Editorial: Proposition 47 Must Get Appropriate Funding

Failing to allocate the necessary funds can mean the difference between failure and success
Editorial: Proposition 47 Must Get Appropriate Funding

The goal of Proposition 47 is to reduce the prison population to comply with court orders that deemed overcrowding in jails unacceptable; lessen punishment for certain non-violent drug and property crimes; and creating a fund to treat mental health and addiction, prevent school desertion and for emergency medical centers, among other things. The idea is to correct the negative impact of a criminal justice policy based on locking people up and throwing away the key.

The secret to the initiative’s success ‒ which was approved by voters in 2014 ‒ will be to accomplish every part of the proposal. Let’s not let it be sabotaged through hasty anecdotes or uninformed analyses linking it to a supposed increase in crime rates.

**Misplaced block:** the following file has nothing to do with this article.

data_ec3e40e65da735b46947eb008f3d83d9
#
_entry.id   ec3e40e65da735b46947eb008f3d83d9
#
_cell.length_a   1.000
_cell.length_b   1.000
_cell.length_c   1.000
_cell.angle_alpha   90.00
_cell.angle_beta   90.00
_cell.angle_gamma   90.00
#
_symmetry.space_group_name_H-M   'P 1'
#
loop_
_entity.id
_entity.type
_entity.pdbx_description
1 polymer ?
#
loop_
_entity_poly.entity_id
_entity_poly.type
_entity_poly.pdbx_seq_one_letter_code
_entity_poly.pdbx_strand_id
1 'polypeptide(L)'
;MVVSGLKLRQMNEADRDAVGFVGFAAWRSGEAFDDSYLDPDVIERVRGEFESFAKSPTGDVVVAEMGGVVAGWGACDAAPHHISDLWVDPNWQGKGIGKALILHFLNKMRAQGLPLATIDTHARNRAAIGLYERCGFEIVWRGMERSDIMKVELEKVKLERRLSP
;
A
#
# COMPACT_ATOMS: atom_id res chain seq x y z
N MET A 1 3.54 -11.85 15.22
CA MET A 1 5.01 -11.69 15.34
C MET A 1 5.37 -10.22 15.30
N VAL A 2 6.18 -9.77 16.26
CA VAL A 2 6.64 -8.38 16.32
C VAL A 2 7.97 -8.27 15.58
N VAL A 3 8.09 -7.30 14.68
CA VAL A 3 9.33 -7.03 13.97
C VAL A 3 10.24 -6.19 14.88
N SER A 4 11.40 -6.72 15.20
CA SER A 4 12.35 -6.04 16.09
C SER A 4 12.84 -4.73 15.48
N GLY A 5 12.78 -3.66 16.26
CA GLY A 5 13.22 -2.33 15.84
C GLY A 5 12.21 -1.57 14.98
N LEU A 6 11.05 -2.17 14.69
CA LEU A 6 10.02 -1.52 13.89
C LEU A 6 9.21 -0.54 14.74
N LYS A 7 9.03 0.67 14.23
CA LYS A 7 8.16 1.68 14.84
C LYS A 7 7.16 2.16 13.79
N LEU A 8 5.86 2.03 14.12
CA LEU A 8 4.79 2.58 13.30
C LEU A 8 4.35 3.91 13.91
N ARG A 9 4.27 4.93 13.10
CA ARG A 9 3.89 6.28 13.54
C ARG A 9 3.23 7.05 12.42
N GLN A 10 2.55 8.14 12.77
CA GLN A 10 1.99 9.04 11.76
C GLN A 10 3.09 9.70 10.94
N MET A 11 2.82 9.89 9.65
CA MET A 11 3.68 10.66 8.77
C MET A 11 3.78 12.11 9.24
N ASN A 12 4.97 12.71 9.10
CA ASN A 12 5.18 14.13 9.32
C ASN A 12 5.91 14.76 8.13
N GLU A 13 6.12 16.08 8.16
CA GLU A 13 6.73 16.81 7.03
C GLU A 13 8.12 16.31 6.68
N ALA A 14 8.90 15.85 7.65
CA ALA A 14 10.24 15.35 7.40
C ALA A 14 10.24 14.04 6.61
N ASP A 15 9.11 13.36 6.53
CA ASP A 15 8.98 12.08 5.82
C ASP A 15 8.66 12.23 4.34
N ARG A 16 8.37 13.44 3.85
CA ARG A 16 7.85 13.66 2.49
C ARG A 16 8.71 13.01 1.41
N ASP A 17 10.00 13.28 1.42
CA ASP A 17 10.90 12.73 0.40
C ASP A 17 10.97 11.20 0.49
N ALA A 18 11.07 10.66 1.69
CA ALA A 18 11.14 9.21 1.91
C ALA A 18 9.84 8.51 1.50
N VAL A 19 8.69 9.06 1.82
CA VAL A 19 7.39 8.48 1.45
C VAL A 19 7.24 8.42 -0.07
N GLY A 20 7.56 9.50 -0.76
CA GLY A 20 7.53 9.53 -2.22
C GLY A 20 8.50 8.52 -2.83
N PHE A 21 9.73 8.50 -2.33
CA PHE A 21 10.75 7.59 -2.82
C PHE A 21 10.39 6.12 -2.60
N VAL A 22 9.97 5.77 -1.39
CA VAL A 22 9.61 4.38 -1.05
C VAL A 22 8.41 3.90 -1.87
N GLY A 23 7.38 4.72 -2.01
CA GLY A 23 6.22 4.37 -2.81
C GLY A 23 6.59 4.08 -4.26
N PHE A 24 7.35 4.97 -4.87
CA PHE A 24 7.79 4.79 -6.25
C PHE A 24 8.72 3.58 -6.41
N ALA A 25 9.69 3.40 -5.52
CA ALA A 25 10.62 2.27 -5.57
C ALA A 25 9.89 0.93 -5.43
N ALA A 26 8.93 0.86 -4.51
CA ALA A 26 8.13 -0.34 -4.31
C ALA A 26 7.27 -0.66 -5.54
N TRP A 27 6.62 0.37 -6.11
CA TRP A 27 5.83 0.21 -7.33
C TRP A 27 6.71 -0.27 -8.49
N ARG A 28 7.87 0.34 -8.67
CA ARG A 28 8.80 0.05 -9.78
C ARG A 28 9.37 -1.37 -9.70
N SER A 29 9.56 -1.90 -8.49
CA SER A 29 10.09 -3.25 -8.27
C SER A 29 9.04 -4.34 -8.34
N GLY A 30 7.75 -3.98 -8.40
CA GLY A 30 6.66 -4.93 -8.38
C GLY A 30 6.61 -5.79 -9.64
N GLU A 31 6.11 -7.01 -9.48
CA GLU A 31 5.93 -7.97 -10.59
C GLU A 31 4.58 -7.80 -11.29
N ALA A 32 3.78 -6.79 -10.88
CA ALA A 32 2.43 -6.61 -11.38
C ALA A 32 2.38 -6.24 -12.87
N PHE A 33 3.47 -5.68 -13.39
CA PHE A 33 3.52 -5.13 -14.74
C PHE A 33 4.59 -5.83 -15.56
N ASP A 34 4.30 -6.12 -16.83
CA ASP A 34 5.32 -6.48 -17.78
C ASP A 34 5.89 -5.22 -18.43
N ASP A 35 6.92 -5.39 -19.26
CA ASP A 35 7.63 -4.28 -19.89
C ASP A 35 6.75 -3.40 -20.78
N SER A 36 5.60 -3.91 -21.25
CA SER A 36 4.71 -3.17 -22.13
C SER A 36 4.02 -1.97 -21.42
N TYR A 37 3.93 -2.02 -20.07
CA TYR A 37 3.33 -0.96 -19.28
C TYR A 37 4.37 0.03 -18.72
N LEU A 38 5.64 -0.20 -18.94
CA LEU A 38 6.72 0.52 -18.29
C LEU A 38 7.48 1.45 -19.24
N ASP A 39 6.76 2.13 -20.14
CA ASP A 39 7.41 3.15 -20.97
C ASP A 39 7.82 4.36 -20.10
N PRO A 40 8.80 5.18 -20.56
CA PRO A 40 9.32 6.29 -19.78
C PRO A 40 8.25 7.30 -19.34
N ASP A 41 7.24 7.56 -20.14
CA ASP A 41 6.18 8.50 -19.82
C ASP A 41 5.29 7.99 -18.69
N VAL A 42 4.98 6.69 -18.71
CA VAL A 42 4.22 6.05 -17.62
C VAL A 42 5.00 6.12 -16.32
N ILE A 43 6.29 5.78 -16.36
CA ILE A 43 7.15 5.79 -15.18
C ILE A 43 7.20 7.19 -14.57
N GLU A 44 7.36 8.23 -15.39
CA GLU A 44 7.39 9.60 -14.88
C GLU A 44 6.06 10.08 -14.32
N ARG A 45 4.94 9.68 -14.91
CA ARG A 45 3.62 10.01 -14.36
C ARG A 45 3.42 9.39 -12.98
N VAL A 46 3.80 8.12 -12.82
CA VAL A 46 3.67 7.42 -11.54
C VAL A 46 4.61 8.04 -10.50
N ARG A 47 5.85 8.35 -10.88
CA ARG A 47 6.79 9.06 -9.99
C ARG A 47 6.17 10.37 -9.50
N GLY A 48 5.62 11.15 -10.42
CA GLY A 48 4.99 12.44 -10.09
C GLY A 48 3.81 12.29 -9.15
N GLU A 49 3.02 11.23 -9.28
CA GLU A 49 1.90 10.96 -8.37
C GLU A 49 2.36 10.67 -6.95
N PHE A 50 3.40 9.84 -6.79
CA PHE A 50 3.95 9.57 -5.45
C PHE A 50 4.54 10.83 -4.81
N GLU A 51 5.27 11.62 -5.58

The release of the nearly 5,000 eligible convicts is underway, as well as the work to reduce the category of these crimes, in which judges will have the last word. The problem now is that the money for the aforementioned fund ‒ set to be obtained from the savings accumulated after the implementation of Proposition 47 ‒ is less than it should be, disrupting the initiative.

Governor Brown’s 2016-17 allocated $29.3 million in general savings for the Safe Neighborhoods and Schools Fund. However, a study made by the Legislative Analyst’s Office reported that the amount needs to be at least $100 million higher.

We know that there are other priorities in Sacramento and that it is wise to save money for times of crisis, but it is wrong to scrimp on spending where it is most needed. First of all, they need to be honest about the correct amount the program will require. Second, the $100 million discrepancy could mean the difference between our success and failure to help mental patients and addicts stay out of jail and prevent our children from ever setting foot in one.

Unfortunately, some people are interested in seeing the initiative fail in order to blame it for new crimes, without any proof. Just a few days ago, a report by Stanislaus County stated that it is still too early to know the impact of the measure on delinquency. Manteca Police Chief Nick Obligacion concurred.

Voters approved Proposition 47 as a whole. The authorities in Sacramento must follow through their part by assigning the appropriate amount of funds.